Two wanna-be players in Hollywood North meet with actor/producer Lorne Cardinal to pitch ideas for a blockbuster sequel.
Writer/director/producer: Jay Cardinal Villeneuve
Producer: Doreen Manuel
Jay Cardinal Villeneuve says:
“Reserved for Hollywood was conceived from an original TV series concept which was created by me and fellow supporting actor and friend Christopher Thiele.
APTN had a contest for their shortcuts program, in collaboration with the Indigenous Independent Digital Filmmaking (IIDF) program at Capilano University in Vancouver, so we decided to enter last minute and I quickly wrote up a script that couldn’t be any longer than five pages.
We somehow managed to get Lorne Cardinal on board (I thank IIDF program co-ordinator Doreen Manuel for that) and with his generous support, guidance and expertise, not to mention the small outstanding crew, we ended up with a little short film that won first place thanks to online votes from viewers. It was broadcast to a national audience on APTN in February 2011.
I’m proud of the win and feel honoured the short has been selected for the NSI Online Short Film Festival. I’m now developing Reserved for Hollywood into a half-hour comedy series for television.”
About Jay Cardinal Villeneuve
Jay (Cree/Metis) grew up in Slave Lake, Alberta and currently lives and works in Vancouver, BC.
After graduating high school with drama honors, Jay received a performing arts scholarship and studied Theatre and Visual Fundamentals in College before moving to the west coast to pursue a career in the film industry.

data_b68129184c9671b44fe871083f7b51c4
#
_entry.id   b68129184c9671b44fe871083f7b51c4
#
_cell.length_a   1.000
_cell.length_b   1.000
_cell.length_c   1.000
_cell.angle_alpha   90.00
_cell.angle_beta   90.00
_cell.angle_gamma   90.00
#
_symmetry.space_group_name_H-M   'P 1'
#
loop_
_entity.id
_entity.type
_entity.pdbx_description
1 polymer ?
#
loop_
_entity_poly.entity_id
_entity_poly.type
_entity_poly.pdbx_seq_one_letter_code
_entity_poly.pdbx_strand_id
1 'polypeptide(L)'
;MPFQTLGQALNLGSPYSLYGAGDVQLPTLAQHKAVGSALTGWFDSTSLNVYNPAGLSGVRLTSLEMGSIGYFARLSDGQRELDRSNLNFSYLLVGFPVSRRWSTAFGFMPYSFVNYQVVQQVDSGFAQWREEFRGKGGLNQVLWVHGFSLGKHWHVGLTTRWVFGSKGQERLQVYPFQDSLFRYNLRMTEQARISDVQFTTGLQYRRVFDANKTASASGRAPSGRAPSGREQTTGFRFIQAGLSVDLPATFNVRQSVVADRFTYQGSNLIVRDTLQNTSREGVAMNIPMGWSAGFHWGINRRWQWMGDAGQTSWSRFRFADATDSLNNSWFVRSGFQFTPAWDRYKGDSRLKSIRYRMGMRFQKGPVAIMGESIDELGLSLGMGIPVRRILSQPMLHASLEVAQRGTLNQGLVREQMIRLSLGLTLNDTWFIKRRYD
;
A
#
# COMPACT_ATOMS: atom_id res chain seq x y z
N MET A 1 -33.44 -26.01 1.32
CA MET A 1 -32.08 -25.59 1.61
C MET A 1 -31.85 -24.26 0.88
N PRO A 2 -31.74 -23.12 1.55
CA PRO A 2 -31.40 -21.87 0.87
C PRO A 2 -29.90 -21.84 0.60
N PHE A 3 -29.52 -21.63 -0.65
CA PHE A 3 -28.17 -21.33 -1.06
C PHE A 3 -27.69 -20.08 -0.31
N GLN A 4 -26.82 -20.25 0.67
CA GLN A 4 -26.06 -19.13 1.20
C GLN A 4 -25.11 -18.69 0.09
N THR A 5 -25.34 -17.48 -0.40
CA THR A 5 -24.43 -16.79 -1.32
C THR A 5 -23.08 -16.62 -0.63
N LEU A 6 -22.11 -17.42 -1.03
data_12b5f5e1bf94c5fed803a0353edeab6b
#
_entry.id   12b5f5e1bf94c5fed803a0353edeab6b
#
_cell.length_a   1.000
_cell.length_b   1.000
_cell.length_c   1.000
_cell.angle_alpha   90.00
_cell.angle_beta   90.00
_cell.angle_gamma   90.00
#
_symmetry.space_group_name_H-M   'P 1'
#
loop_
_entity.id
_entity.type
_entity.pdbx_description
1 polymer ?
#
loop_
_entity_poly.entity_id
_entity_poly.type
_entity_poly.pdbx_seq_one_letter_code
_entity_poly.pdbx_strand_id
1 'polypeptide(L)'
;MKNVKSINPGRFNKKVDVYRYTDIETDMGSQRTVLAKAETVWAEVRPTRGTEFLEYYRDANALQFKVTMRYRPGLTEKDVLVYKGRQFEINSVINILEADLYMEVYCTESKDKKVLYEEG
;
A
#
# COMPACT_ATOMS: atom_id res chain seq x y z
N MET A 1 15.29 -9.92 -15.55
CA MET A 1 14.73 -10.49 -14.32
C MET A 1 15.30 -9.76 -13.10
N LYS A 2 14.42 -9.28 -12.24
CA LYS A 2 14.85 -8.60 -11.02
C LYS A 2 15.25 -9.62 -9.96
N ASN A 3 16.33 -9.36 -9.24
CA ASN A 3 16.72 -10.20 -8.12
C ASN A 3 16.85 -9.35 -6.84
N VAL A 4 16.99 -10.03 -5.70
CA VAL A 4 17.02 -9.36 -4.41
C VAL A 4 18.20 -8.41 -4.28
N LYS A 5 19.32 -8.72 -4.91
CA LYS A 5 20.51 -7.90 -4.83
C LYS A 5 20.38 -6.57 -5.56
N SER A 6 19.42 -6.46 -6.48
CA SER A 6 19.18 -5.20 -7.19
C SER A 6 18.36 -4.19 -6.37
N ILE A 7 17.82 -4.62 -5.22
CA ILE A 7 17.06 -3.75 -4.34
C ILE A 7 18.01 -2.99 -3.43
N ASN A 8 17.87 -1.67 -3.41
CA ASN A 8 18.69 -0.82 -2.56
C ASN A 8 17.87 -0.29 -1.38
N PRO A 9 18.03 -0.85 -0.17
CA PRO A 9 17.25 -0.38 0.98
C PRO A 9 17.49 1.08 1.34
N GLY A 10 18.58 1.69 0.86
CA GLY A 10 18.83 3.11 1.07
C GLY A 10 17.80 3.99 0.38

He graduated on the Dean’s List from Capilano University receiving a Diploma in Indigenous Independent Digital Filmmaking and a Certificate of Achievement in Cinematography for Film & Video.
Specializing in writing and directing with a passion for cinematography and editing, Jay’s numerous short films have played at film festivals across North America.
His cult favourite Plethora of Idiots was an official selection at the 2008 Winnipeg Aboriginal Film Festival, while his experimental music video no dogs and no Indians allowed was an official selection at the 2010 imagineNATIVE film festival.
His documentary The Hanging of Louis Riel premiered at the prestigious 2010 American Indian Film Festival in San Francisco CA.
In the summer of 2010 his controversial and stunning neo-noir crime drama Indigenous Streets – a Native Gangster tale screened at the legendary Rio Theatre in Vancouver and received an Honorable Mention for Best Student Film at the 2011 Los Angeles Movie Awards Film Festival.
A natural performer and full member of the Union of BC Performers, Jay’s award-winning acting credentials range from theatre to independent film and television including a stage rendition of George Orwell’s 1984 in college and Global TV’s The Guard. Jay also has a reoccurring role as the Trickster on the APTN animated series Animism – The God’s Lake.
Jay aspires to produce dramatic and documentary feature films and hopes to inspire youth through cinematic storytelling. It is said that storytellers have the power to heal the spirit and he encourages our next generation to be creative and follow their dreams just like he did while growing up in a small town in northern Alberta.
Jay is a proud family man who volunteers in his community and works part-time as a 35mm film projectionist.